MSU students earn high acceptance rates to health professions schools

In recent years, MSU’s aspiring health professionals have been rising above and beyond in their education, with students getting into postgrad health professions schools with high acceptance rates.

Over the last five years, on average, 83 MSU students have applied to health professions schools, with large acceptance rates of 74 percent for medical schools, 71 percent for dental schools and a 62 percent for physician assistant schools. These rates are much higher than the 35 percent national acceptance rate to osteopathic (modern medicine) schools for 2015. Students who applied to other health profession schools, such as pharmacy, optometry and chiropractic schools had an acceptance rate of 88 percent, compared to acceptance rates to allopathic (alternative forms of medicine and healing) and dental schools nationwide in 2015: 35 percent and 50 percent, respectively.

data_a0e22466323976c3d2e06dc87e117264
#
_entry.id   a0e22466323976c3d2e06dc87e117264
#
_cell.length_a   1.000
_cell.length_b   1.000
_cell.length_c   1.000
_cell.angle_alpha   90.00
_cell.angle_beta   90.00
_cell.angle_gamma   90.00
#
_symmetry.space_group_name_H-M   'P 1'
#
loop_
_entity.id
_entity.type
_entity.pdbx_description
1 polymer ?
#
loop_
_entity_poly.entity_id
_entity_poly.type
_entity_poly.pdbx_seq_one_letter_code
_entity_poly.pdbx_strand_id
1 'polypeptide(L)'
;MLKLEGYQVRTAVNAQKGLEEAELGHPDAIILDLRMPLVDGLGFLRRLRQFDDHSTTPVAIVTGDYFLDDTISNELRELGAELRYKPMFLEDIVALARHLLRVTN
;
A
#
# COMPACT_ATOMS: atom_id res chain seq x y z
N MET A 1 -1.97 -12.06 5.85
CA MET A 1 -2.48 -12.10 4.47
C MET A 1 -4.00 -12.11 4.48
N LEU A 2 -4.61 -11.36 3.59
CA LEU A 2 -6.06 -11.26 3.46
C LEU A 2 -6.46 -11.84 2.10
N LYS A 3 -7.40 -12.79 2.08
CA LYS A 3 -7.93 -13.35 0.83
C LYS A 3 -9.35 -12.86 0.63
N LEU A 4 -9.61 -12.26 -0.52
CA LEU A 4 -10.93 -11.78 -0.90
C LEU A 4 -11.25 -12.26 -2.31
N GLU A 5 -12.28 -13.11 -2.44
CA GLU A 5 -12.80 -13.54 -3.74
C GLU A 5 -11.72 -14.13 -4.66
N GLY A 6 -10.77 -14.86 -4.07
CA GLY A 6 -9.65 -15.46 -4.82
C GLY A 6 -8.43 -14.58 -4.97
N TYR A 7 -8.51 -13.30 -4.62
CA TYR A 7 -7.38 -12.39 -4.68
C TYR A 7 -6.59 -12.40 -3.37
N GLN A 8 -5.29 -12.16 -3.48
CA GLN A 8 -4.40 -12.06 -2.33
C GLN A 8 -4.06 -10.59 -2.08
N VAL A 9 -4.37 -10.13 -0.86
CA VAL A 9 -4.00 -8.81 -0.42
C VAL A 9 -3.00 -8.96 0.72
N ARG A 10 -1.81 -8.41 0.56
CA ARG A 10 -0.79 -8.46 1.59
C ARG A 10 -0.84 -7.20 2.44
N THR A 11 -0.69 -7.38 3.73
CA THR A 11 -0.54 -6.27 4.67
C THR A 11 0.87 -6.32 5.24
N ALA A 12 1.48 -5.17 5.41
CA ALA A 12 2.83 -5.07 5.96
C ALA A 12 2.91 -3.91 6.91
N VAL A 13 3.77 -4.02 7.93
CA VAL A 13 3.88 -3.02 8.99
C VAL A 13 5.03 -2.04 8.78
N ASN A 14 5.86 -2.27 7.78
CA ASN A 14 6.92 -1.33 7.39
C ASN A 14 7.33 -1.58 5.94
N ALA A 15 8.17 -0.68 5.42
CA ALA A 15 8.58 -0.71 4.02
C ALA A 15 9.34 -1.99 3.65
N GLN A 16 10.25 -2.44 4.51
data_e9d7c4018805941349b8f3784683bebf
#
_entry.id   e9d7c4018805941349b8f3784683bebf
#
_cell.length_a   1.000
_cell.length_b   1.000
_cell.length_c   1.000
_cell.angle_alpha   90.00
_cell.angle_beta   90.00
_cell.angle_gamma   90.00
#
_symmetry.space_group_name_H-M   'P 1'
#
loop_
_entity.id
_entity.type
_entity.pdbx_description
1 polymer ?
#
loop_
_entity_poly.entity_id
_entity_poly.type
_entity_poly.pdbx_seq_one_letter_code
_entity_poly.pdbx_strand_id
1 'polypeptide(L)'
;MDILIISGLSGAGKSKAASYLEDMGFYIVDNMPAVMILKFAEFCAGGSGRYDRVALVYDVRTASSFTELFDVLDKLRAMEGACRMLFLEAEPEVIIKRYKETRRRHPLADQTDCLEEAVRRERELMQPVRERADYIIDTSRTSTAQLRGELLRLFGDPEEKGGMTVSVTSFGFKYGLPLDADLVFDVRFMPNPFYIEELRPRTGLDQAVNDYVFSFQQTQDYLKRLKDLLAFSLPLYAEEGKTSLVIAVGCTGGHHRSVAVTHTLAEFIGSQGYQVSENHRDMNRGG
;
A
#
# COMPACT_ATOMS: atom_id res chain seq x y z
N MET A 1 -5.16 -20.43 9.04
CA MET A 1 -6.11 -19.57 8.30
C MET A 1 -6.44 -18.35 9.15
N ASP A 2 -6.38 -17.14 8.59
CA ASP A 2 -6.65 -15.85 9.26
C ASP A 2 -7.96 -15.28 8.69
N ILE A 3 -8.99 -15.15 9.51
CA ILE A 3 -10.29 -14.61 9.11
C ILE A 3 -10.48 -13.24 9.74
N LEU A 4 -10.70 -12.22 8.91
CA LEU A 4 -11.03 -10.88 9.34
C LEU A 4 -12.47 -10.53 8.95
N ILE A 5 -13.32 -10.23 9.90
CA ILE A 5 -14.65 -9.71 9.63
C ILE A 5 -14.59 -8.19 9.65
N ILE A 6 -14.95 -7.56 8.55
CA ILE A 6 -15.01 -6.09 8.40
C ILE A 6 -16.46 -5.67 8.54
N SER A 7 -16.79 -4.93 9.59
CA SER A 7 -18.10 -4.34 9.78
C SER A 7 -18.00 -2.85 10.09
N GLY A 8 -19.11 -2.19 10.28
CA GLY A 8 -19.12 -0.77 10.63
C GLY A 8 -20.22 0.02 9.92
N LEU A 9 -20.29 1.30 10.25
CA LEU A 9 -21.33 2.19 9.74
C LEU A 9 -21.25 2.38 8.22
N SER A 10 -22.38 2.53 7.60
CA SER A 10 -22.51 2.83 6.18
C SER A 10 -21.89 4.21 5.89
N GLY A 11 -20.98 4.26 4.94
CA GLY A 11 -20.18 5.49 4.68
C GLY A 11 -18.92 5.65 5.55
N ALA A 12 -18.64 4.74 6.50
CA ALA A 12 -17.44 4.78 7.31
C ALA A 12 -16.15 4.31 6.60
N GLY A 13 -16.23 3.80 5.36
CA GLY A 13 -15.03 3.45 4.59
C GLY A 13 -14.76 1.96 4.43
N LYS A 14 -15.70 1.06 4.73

The success MSU’s health program students are enjoying, according to Director of the Health Professions Advising Office Sheila Nielsen, is due to the students’ strong work ethic along with a helpful infrastructure that lets them know “where and how high the hurdles are” and provides information on what classes will be required to meet medical school admissions requirements. However, in addition to a personal drive to succeed, the Health Professions Advising Office has provided invaluable assistance to roughly 500 health field students through the years since its creation in 2004. In 2011, the acceptance rates for health field students were 60 percent for medical school, 75 percent for dental school and 89 percent for physician assistant school, where national acceptance rates at the time were between 36 to 46 percent.

Between 2009 and 2011 MSU students secured a third of the 30 medical school seats available from WWAMI (Washington, Wyoming, Alaska, Montana and Idaho), a partnership between the University of Washington School of Medicine and the states whose names form the acronym to allow cost-effective medical school and facilities for students, with two goals in mind: the first goal being to make medical school possible for students in the WWAMI region, and the other being to encourage those students to practice in rural communities.